Handle your own shit. If it’s not in your bucket, then fuck it!


NOTE: If you missed introduction, this is my disclaimer regarding the specific use of profanity or unusual words from this point on. I chose these particular words because using a common language most often used by patients themselves, especially when in distress, makes the rules much more accessible. Also, the use of rhyme and these specific emotionally-charged words ensures that my patients remember the rules. If you find profanity to be offensive, then my guess is that you are actually breaking one of the rules (most of them!) and not just in this context but across other areas of your life. I challenge you to explore this distress as it may suggest that you have a tendency towards judgment. 

Review of the “BUCKET”: By now you are probably catching on. The bucket is you and all the things that you actually have control over and are thus responsible for – your thoughts, feelings, and behaviors. Past the edge of our bucket, we have no control. Bucket-jumping is tempting or irritating (depending on who is doing the jumping!), but ultimately does not serve us well in our relationships. We are only responsible for what we have control over. Period. Remember, CONTROL/POWER = RESPONSIBILITY. 


Handle your own shit. If it’s not in your bucket, then fuck it!

Explanation: We established in Rules #1 and #2 that it is futile and frustrating to try to control uncontrollable things, i.e., the future, other peoples’ thoughts, feelings, and behaviors. So let’s bring the focus back to us. Handling your own “shit” means working on your own thought processing. This is critical, because how we think and what we think determines how we feel. Remember, feelings do not fly out of thin air and land in our laps. Feelings (ALL FEELINGS) are manufactured, created by thoughts. And thoughts that lead to feelings then dictate our behaviors (or lack thereof often). So, if you have an angry thought, then you will feel angry, and this may lead to an angry outburst, angry body language, or violence. This is a lesson I started teaching my two nephews and my niece from a very young age so that I might plant seeds that could grow and hopefully help them navigate their interpersonal lives, and also understand responsibility and locus of control. So they now understand (at under 10 years old) that nobody else has the capacity to make them angry. If they are angry, or sad, or scared, it is because they are having thoughts that are making them feel that way.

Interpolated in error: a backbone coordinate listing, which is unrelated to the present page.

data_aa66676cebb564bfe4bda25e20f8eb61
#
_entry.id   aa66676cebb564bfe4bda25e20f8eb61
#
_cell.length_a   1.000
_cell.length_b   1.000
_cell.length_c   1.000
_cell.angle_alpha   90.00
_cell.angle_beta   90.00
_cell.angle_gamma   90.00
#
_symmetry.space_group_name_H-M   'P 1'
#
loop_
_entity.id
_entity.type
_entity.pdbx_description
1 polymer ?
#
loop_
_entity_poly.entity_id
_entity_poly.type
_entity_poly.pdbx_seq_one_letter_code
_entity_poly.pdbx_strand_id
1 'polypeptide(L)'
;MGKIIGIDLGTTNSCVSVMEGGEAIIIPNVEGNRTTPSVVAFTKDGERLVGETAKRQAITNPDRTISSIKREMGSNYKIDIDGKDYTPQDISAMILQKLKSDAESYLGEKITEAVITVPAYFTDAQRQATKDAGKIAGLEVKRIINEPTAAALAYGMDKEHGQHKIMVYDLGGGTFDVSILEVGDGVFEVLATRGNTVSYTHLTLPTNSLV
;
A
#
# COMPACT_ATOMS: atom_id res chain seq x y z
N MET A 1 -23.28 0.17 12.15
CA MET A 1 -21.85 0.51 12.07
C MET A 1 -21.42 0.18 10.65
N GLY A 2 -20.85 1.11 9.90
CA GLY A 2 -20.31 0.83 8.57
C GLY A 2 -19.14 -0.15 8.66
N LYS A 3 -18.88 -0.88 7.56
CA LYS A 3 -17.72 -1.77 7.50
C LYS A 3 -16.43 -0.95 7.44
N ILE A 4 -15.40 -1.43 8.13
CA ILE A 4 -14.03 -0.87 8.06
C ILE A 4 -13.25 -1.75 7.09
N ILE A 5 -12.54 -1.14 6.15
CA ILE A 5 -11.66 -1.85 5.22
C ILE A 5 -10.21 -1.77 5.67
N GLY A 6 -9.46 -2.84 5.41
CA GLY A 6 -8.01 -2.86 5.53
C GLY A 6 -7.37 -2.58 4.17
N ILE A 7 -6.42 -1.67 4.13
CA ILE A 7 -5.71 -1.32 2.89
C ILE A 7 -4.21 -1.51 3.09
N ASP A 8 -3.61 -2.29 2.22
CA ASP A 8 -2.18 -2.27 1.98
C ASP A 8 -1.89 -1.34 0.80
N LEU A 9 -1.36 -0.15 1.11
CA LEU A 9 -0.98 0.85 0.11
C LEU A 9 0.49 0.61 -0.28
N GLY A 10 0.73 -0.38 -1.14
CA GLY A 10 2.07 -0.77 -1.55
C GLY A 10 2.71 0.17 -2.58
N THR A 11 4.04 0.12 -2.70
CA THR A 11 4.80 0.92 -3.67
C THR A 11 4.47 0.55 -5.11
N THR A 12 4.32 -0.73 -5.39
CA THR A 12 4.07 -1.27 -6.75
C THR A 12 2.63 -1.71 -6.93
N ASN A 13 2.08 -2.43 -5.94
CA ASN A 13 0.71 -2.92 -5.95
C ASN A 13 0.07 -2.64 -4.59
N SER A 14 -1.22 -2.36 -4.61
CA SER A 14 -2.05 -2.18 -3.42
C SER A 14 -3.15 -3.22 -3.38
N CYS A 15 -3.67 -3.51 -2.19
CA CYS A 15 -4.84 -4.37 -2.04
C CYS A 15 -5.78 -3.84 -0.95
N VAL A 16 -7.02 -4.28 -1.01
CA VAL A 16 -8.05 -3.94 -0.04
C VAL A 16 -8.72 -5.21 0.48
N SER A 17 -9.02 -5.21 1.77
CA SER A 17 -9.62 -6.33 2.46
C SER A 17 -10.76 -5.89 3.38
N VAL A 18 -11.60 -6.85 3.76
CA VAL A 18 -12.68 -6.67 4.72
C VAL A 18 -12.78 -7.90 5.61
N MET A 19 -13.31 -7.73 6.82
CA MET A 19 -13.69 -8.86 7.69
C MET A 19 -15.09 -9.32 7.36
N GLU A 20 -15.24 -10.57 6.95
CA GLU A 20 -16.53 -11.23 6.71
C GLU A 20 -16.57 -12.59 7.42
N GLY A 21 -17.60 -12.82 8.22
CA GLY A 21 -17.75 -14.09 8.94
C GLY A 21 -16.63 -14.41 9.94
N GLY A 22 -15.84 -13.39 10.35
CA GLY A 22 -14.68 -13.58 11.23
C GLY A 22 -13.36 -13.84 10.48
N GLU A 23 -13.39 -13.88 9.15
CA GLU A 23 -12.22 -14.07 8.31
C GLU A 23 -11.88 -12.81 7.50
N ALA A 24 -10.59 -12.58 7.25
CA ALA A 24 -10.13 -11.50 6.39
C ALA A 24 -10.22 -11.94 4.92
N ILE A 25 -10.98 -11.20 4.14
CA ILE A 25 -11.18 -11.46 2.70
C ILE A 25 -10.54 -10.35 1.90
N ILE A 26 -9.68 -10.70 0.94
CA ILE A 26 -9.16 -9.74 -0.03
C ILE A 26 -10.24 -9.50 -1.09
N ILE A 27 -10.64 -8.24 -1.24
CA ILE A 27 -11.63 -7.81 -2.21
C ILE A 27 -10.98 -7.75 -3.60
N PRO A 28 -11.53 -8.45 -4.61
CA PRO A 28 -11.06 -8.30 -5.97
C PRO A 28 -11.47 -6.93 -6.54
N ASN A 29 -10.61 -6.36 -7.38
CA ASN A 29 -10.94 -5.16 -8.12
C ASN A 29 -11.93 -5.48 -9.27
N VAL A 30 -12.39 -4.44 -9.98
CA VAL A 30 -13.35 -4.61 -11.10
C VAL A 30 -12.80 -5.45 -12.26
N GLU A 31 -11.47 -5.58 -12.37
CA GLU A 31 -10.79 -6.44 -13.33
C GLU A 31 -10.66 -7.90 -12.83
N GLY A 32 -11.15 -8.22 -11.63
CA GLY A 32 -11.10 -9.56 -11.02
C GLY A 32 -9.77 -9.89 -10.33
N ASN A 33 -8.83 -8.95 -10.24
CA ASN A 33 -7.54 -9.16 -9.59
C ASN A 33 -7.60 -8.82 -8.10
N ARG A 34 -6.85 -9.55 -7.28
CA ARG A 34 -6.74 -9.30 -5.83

Let me also clarify the second part of this rule since it is often misunderstood or misinterpreted by my patients. When I say fuck “it” it does NOT mean fuck them (or him or her). It does NOT mean that we do not care. It simply means that investing your emotional energy or effort in other buckets (that you have no control over) is futile. And I will extend this idea to an equally salient issue. When we are able to stay in our own bucket and not bucket jump by telling people what they should do or how to fix their situation, then we actually allow them to own what’s in their bucket. There is less confusion about boundaries, and we are able to truly not only be mindful for ourselves but also offer support to the other person. If you find in an interaction that the other person is becoming defensive, then that signals to you that you may be bucket jumping. Then next task would be to make sure you don’t let them jump into your bucket either. This rule seems to be one of the most helpful rules for my patients, likely because we (humans in general) seem to have great difficulty with setting healthy boundaries with other people.